meeting of States parties.
    Then, of course, there is the Commission on the Limits of 
the Continental Shelf, which ultimately will decide the crucial 
matter of the important limits of the United States' 
continental shelf and which, as Senator Stevens has indicated, 
is right now considering a critically important Russian claim 
in the Arctic. The United States by not participating has 
simply excluded itself from being able to have a voice on 
issues that are affecting us in a very vital and direct way.
    The second general area supporting U.S. adherence is 
protecting United States oceans interests more specifically. 
Here let me just suggest that the single greatest risk to 
United States oceans interests in the future as in the past, is 
the potential loss of our naval mobility, and our security 
interest in commercial mobility for the critical trade that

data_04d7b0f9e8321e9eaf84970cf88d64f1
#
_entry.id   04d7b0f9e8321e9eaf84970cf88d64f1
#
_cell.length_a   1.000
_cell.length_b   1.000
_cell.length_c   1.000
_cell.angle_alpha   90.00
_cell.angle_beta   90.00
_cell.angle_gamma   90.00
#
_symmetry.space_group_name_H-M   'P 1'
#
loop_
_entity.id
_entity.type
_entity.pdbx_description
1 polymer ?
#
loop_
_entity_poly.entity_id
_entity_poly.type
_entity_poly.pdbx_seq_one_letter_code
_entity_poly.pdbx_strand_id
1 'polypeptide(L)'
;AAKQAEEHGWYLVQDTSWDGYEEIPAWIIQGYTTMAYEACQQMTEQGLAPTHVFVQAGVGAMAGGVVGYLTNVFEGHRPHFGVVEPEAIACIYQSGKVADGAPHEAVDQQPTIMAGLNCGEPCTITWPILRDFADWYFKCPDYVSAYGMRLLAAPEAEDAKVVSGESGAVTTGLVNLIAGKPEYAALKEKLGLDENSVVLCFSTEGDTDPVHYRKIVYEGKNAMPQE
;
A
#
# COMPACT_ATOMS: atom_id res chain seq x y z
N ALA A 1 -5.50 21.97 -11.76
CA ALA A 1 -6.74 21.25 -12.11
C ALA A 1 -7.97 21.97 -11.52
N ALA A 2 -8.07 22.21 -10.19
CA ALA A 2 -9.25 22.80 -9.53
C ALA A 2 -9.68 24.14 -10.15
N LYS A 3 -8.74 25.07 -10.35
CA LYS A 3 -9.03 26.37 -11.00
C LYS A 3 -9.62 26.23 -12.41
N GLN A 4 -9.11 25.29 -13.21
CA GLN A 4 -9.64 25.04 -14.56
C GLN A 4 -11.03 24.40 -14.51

comes into and out of the U.S. by ship.
    We have one great advantage in this treaty. We won those 
issues big time and we won them unequivocally. It is a setting 
where we have every advantage in simply telling other nations 
that seek to violate the treaty that they must adhere to the 
most widely adhered convention in the world. But when the 
United States is not a party to the convention, it quite simply 
forfeits that enormous advantage which we achieved by winning 
decisively in the negotiation.
    Let me just give you one specific example, Mr. Chairman, 
from a very fine book by Mr. Roach and Mr. Smith on excessive 
maritime claims. This comes from a statement by Iran when it 
was signing the convention back in 1982. It made a declaration, 
basically disputing our rights to go through the Strait of 
Hormuz, which is critical for our oil supplies. Here is what it 
said:
    ``It seems natural that only States parties to the Law of 
the Sea Convention shall be entitled to benefits from the 
contractual rights created therein. The above considerations 
pertain specifically but not exclusively to the right of 
transit passage through straits used for international 
navigation.''
    You can see very clearly they are using our non-party 
status to try to challenge our legal ability to go through 
Hormuz.We now have an opportunity for a very effective response 
to this extreme position. We simply adhere to the treaty and 
now their own declaration gets to be used against them to make